/ Matt Maranian / 8 am Tue, Jun 3 2014
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  • Maker Mayhem: Ham Can Crafts

    Maker Mayhem: Ham Can Crafts

    Matt Maranian's latest installment of Maker Mayhem: Low Moments in How-to History looks at converting ham cans into toys

    Life is what you make of it, especially when times get tough, and there’s no law that says toys have to be store-bought. So even if dad blows his paycheck at the track and mom’s credit cards are maxed, there’s no reason to pity the boy who’s forced to play with a toy wagon made from a discarded ham can and a used popsicle stick, or the little girl who puts her baby doll to sleep in a bassinet fashioned from the tin that housed yesterday’s lunch. Toys made of kitchen garbage might seem like a Great Depression or a post-war Germany thing, but this How-To dates from space-age 1968, and demonstrates that anyone can turn their trash can into a veritable toy box with a little imagination and some sundry materials — most of which a savvy child could easily steal if need be — like stove bolts, paint, tape, and discarded jar lids. There’s no end to the fun a repurposed ham can will provide you and your family as long as it’s scraped of congealed grease and washed with hot soapy water first, and, even better, ham can crafting is a zero-footprint hobby; just like the Native American and the buffalo, no part of the canned ham goes to waste by the maker, certainly not the ham, and not even the lid. Waste not, want not.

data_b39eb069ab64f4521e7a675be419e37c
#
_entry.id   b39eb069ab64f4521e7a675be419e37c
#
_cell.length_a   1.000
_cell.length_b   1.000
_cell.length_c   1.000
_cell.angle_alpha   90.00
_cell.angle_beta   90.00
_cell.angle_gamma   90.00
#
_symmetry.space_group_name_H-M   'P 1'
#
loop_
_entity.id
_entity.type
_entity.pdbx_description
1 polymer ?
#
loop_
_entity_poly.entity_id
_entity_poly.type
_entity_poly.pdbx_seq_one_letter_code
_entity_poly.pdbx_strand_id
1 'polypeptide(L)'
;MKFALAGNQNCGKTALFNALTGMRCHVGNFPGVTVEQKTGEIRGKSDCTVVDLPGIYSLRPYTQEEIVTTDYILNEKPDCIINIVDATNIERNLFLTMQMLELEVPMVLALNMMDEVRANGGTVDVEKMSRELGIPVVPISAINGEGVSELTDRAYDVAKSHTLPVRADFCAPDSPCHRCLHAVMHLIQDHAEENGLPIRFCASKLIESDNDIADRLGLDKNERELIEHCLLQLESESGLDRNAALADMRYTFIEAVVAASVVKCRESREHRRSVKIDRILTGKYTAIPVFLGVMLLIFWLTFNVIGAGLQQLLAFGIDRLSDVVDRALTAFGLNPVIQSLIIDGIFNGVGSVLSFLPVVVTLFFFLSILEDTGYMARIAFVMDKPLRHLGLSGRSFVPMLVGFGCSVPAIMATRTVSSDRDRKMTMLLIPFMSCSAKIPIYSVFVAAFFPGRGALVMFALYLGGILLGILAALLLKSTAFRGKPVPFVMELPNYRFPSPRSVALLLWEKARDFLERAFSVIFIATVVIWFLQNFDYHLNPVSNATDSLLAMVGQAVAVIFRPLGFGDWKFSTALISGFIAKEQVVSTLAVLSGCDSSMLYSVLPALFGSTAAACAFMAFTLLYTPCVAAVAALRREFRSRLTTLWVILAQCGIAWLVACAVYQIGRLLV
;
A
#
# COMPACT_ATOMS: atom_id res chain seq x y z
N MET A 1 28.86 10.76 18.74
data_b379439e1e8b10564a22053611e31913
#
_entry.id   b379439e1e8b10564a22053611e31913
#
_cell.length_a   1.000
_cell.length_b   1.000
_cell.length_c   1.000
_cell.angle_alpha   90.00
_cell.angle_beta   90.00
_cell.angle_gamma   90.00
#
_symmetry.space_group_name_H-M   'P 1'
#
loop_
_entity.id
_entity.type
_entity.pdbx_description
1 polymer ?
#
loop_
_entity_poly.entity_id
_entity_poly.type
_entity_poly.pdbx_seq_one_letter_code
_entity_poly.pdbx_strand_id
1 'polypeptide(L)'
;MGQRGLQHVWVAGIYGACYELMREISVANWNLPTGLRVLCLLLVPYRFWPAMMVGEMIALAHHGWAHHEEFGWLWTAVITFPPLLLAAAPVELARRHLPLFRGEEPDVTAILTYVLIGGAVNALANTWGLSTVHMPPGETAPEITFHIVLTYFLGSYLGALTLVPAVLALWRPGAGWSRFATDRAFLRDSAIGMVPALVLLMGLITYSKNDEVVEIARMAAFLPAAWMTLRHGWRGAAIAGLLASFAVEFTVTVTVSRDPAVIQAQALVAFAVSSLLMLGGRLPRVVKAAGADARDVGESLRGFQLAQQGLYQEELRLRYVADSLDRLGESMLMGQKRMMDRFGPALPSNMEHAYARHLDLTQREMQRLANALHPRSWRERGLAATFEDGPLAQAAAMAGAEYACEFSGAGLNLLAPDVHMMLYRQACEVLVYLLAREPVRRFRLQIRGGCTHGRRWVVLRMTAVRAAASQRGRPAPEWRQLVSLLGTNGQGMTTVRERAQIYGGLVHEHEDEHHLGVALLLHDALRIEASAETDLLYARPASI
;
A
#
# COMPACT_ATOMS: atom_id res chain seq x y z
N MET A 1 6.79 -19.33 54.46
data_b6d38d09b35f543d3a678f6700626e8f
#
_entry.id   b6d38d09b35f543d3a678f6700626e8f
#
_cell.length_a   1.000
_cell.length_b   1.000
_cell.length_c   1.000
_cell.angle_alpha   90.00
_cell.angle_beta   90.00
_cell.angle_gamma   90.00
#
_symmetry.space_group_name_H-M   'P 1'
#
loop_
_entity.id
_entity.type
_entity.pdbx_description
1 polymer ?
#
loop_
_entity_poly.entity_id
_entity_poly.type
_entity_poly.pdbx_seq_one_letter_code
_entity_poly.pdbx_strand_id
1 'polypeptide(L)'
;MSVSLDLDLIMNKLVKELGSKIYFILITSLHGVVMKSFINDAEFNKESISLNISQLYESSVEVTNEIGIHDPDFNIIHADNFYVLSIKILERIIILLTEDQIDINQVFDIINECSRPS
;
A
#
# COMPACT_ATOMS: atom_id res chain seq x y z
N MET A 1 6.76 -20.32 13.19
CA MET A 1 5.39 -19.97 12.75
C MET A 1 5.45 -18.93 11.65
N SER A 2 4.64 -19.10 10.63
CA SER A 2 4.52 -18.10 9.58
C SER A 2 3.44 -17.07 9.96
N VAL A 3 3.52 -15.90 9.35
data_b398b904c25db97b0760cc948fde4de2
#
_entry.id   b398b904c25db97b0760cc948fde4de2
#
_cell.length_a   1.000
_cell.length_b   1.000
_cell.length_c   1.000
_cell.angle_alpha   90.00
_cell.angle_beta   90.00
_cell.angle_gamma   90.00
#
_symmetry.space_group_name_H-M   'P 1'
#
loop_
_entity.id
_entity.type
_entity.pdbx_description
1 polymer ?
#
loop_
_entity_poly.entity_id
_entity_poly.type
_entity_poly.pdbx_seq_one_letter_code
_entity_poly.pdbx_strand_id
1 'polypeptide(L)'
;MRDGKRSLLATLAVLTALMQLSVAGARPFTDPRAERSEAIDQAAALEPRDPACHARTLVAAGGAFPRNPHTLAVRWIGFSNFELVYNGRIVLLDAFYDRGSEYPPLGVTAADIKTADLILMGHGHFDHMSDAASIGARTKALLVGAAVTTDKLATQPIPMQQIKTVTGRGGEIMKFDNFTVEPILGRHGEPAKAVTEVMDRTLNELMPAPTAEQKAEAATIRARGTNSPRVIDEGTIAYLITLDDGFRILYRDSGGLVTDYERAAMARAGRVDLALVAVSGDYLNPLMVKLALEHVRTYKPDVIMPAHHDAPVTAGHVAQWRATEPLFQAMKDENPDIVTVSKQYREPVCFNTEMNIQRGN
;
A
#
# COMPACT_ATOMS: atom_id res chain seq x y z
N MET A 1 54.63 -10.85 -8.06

Danger of sharp tin can edges? Well, sometimes the best way for a kid to learn not to play around a wasp’s nest is to get stung by a wasp, and the best way to learn how to negotiate around the sharp edges of a tin can is to get cut by the sharp edge of a tin can. Ham cans have their place in faith-based DIY too: inspired is the Christian who makes a sandwich of fatty processed meat and reimagines its post-consumer leftovers into a holy shrine, as shown here decoratively trimmed with an “uncoiled brass scouring pad.” And since the Virgin Mary shows up in some pretty strange places — from tortillas to cheese sandwiches to water-stained motel ceilings — a ham can is as good a place as any. Buddha or Shiva would look right at home here too. Satanic altar? Why not, we live in a country that honors religious liberty. Ain’t no laws on your ham can.

    Canned ham might not be the pantry staple that it once was (Can you remember the last time you were given a ham can to play with?) so the added value here is a singularly American hand made oddity that is both low-brow and exotic.


    Notable Replies

    1. Kimmo says:

      Speechless with wonder.

    2. I never used a ham can to make toys, but growing up on a small farm in central Minnesota meant the best toys came from discarded stuff and my imagination. I loved Star Trek and wanted to play with anything like a phaser, a tricorder, or communicator, but with both of my parents working outside jobs to support our dairy farm, money was usually short. So I headed to our dump, collected various bits of wiring, casings, old electronics, and used those things. Duct tape is easy to rework into "screens" and buttons. A file, needle-nosed pliers, and lots of imagination allows one to create new toys. Discarded plastic factory rejects from my mom's workplace were wonderful supplies: battery caps, funnels, widgets, even the plastic from the channels between the parts could be used.
      Looking back on it, I'm actually pretty glad I didn't get the "real" toys I first wanted.

    3. Has Mark seen this? I think a Hormel Uke is in order.

    Continue the discussion bbs.boingboing.net

    4 more replies